You've all seen those industrial-strength file cabinets where one rolls the whole wall of cabinets to walk between them; many years ago TreeHugger showed an implausible apartment designed on the principle. Now PKMN [pacman] architetures of Madrid gobbles up an apartment on the outskirts of Madrid for Yolanda, a designer herself, who is moving into Grandma's little house with a lot of stuff. Not only that, it's a live/work space where she meets clients.
Half of the house is left wide open for a rousing game of ping-pong, while the other half transforms through various functions by sliding storage and wall modules made from cheap and cheerful flakeboard. It's sort of a budget version of Gary Chang's Domestic Transformer or Graham Hill's LifeEdited apartment. Push the units, hanging from industrial track, one way and you have a kitchen and dining room;
Push it another way and you have a meeting room or lounge;
Push it once more and you have a bedroom, although I hope she doesn't decide she wants a cup of tea before bed; the kitchen is now buried behind the bedroom module. The architects write:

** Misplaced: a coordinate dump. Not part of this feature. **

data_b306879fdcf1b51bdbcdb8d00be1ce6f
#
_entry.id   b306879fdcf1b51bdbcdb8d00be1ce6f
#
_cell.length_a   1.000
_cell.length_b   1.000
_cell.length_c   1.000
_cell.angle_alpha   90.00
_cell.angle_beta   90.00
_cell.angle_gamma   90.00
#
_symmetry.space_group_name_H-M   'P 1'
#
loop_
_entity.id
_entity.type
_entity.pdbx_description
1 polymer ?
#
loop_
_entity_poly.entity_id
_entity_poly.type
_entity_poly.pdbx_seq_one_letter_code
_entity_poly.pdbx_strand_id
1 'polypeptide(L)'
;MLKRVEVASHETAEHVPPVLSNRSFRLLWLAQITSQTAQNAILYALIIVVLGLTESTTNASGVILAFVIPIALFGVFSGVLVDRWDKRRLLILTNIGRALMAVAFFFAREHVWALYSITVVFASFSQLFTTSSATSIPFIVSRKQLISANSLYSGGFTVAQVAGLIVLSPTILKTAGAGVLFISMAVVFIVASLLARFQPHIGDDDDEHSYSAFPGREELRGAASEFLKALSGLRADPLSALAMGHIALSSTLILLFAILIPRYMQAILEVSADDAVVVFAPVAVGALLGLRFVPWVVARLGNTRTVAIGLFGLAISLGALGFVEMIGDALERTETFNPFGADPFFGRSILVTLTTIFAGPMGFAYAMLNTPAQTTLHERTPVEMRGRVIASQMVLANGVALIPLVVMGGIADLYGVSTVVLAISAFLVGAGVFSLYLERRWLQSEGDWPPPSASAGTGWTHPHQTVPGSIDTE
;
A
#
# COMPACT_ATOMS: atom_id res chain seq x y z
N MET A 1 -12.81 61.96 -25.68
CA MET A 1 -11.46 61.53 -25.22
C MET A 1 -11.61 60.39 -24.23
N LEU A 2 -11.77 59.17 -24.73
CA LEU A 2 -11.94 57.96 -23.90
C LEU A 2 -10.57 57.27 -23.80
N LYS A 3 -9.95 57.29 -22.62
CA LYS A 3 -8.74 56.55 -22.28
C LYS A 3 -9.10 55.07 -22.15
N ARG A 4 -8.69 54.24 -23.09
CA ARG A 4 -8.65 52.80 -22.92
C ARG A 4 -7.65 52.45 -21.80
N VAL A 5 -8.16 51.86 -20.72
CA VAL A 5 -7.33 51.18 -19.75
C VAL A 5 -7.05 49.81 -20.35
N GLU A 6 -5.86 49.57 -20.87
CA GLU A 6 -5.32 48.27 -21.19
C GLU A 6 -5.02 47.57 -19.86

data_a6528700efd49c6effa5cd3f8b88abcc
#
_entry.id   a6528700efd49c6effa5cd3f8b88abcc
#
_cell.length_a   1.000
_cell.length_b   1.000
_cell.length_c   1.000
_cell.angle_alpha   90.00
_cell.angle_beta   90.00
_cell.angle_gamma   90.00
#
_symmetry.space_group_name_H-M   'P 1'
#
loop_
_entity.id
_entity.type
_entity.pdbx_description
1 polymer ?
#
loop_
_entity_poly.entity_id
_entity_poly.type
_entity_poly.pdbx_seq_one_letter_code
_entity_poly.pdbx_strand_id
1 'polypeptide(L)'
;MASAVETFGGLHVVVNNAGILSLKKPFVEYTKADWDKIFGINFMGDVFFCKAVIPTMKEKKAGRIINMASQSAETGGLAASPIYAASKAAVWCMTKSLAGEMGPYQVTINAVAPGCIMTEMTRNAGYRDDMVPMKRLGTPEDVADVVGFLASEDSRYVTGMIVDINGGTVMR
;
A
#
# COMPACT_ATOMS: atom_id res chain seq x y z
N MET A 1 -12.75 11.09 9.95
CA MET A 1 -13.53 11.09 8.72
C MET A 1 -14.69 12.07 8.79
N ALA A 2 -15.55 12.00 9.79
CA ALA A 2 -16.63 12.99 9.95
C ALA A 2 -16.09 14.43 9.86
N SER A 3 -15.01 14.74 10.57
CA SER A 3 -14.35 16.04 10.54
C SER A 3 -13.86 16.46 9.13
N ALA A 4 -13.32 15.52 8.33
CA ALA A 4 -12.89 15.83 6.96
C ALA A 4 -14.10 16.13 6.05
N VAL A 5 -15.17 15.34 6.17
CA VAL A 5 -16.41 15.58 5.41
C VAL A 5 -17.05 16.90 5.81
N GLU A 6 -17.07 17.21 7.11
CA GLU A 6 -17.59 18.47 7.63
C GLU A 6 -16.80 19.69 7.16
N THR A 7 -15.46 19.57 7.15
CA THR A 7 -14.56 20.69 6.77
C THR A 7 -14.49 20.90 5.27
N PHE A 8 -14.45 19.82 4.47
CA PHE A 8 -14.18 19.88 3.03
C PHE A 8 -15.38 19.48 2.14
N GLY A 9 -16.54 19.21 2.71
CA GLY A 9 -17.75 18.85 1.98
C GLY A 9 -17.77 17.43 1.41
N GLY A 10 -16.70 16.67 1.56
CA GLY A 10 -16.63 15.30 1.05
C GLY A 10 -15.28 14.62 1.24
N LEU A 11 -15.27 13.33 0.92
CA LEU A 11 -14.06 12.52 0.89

Through a carefully made design, totally custom-made, and the combination of carpentry and the use of quite a simple industrial railing system, all the server space in the house is arranged through three wooden, suspended, mobile and transformable containers. This server space can be totally re arranged in just a few seconds, thus allowing, in a variety of combinations with served space, to adapt the whole house according to specific needs for the use of space at the time, enabling infinite homes within a house.
In the video, Yolanda does a whole lot of pushing; I could imagine that it gets tiring. On the other hand, it works really well at making all the personal stuff disappear for the work day, totally transforming the spaces. It cleverly puts the fixed stuff like the bathroom and the kitchen on either end, so that there are no messy plumbing and wiring issues in the moving parts. Nice work by PKMN, found on my new favorite site, Living in a Shoebox.